Copyright SAN DIEGO UNION TRIBUNE PUBLISHING COMPANY Feb 19, 2001
When Rico Caveglia tells you that aging is natural and growing old is not, you figure he’s got something up his sleeve. Like maybe a taut tricep.
Either that, or he’s just splitting verbal hairs. Gray ones, to be sure.
Take a look at him, a wiry 6-foot, 165 pounds, and you start to get it. Sure, he’s 58, chronologically. But his fitness age, owing to his score on a simple measuring test, is 20.
And his attitude is somewhere in between.
A La Jolla-based personal fitness trainer, author and speaker, Caveglia defines old as “deteriorated, worn out, useless.” His message: You don’t have to go there.
Caveglia champions what he calls an “ageless living” lifestyle designed not so much to reverse gravity as to painlessly accommodate it.
Working primarily with clients 60 and over, he emphasizes two areas that minimize the symptoms of aging: flexibility and strength.
“As we age we really start to lose flexibility,” he said. “People get stiff, some to the extent that they can’t move their neck — which can be dangerous when driving a car.”
Caveglia, who outlines many of his techniques in the self- published “Ageless Living,” borrows from yoga and conventional athletic stretches. He encourages clients to develop core strength, using their own body weight instead of weights and machines in modified pull-ups or push-ups, for example.
But don’t think you can eat like an adolescent just because you exercise as regularly as you brush your teeth or comb your hair.
“If there was only one thing I could recommend, between exercising and eating healthy, it would be the latter,” Caveglia said. “The only way your cells operate is through nutrients and water.”
So it’s out with the processed foods and the simple sugars and in with the whole grains and soy and lean animal proteins. “Think of vegetables as the base of the food pyramid,” he said.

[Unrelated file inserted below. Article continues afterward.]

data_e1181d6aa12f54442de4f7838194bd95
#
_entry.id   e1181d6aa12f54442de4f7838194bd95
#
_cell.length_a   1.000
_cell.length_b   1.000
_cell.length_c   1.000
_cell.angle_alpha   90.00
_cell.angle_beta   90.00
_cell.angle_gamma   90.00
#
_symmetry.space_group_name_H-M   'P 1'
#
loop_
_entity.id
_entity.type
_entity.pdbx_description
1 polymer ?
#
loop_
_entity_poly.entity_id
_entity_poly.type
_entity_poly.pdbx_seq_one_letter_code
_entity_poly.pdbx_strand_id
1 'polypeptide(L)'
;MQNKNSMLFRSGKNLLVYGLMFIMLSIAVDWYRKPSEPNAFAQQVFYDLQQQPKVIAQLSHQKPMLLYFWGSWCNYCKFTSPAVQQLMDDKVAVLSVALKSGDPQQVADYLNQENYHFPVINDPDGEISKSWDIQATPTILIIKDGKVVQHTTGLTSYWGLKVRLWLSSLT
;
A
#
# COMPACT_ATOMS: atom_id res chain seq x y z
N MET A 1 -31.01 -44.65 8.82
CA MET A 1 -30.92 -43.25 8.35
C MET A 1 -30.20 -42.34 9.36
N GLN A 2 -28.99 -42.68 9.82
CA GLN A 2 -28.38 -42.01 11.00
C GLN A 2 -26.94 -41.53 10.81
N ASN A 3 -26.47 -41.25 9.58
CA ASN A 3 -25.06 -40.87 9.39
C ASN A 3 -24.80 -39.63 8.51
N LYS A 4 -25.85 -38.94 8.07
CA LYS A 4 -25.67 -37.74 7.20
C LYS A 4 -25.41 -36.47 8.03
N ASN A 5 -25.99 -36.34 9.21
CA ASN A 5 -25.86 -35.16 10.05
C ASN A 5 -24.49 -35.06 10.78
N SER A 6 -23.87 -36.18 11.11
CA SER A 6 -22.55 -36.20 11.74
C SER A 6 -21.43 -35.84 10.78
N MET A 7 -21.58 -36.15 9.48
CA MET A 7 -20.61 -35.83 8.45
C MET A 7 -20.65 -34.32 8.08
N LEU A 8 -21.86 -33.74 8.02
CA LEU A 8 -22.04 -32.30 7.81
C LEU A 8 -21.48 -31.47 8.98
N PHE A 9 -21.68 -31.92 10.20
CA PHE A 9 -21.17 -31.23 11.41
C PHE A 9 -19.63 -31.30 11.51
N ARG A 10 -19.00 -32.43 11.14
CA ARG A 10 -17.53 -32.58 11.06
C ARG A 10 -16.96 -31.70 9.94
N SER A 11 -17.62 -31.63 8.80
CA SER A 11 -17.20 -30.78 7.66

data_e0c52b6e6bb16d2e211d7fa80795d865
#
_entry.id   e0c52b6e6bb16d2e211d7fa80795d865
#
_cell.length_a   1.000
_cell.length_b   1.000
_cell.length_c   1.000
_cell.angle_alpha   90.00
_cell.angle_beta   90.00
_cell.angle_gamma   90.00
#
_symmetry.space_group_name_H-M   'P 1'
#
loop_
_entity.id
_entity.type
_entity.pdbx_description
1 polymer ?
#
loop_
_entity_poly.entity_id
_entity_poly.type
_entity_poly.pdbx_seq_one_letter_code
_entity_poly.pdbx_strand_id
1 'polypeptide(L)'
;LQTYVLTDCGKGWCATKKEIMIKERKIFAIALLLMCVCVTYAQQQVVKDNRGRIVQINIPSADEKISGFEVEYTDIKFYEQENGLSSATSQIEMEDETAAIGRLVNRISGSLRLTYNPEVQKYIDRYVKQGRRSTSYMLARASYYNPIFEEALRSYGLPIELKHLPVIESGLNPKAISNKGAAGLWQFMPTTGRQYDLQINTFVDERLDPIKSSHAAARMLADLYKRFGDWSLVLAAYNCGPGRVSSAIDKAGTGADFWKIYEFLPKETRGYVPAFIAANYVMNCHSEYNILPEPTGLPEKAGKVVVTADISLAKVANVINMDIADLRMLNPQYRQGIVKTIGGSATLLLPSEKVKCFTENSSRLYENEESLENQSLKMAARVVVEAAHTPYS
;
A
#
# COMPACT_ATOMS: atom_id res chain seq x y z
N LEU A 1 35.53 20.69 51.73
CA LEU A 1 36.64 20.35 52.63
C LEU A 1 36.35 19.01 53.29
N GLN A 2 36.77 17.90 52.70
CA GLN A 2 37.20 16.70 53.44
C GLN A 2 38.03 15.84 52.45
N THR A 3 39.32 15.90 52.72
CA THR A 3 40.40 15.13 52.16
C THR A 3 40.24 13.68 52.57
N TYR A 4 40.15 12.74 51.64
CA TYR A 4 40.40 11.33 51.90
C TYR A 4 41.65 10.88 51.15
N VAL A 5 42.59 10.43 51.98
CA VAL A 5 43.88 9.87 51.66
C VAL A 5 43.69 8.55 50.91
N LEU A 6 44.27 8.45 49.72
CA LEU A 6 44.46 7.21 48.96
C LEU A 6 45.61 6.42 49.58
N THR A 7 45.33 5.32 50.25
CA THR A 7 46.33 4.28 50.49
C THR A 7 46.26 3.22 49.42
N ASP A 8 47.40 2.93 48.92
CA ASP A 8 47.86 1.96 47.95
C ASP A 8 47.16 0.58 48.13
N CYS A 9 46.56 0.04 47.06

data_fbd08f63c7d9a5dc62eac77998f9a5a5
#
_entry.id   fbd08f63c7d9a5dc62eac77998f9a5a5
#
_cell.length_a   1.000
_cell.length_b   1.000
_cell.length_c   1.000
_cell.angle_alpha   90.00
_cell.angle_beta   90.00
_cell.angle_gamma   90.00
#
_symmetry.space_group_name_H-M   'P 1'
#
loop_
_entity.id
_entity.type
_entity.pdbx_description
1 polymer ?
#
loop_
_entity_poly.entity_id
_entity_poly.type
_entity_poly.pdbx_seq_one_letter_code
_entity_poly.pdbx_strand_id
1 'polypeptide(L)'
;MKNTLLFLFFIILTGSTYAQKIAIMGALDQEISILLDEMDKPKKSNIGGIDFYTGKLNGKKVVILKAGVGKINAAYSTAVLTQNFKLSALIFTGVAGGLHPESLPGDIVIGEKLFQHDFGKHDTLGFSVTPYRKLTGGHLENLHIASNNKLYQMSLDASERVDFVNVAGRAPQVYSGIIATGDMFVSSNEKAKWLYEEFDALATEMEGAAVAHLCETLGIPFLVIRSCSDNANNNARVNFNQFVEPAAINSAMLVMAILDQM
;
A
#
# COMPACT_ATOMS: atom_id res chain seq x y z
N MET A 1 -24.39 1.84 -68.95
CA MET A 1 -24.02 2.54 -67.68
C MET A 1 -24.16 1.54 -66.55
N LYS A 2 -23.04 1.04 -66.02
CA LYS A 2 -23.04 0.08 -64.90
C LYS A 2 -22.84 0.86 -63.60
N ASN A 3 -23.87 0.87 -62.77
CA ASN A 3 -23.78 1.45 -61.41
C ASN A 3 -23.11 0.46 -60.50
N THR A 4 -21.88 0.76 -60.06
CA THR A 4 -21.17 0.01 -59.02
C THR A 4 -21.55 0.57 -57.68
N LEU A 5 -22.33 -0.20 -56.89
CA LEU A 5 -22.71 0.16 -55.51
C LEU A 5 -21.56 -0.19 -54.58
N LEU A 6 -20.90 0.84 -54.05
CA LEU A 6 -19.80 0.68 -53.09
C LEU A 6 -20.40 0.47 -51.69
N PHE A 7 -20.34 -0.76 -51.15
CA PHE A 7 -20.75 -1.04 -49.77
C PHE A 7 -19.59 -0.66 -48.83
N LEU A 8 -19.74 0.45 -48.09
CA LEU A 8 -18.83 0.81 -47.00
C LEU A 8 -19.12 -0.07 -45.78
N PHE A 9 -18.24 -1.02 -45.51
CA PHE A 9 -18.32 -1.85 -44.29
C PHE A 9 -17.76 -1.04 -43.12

“If you eat raw food, lean protein and vegetables, there’s no way you can put on excess weight. Real food goes through you. It’s got enough fiber and bulk to fill you up.”
To ease the transition to a more natural food diet, Caveglia wrote “Real Food, Real Fast: How to Prepare Nutritious and Delicious Meals in 12 Minutes or Less.”
He finds himself doing more nutrition counseling than training these days, primarily because “changing eating habits is harder for people.”
Caveglia, certified in health management and fitness instruction by the University of California San Diego, achieved the fitness age of 20 in a test devised by the San Diego-based FitnessAge company.
It’s the same one on which 85-year Jack LaLanne tested 29.
Caveglia sculpts his own body with gymnastics-type workouts, using adjustable parallel bars on a device he invented, the calisthenics cage.
Moving your body weight, instead of pumping iron, better transfers to recreational and everyday activities, he reasons.
By his early 50s, Caveglia had recovered enough from a knee injury, suffered as a New Mexico State running back, to take up sprinting. He wound up winning a silver medal in the Senior Olympics at 53 with a 25.9 in the 200 meters and a gold medal as a member of a 400-meter relay team.
Competing at that level, though, requires the kind of training intensity few people his age can tolerate. So these days, you may see him whisk past you on in-line skates.
Caveglia markets his books and Lifetime Fitness business through his Web site: www.agelesslivinglifestyle.com. He can be reached at (858) 274- 0118.
Jack Williams can be reached at (619) 293-1388; by fax at (619) 293-1896; or by e-mail at: firstname.lastname@example.org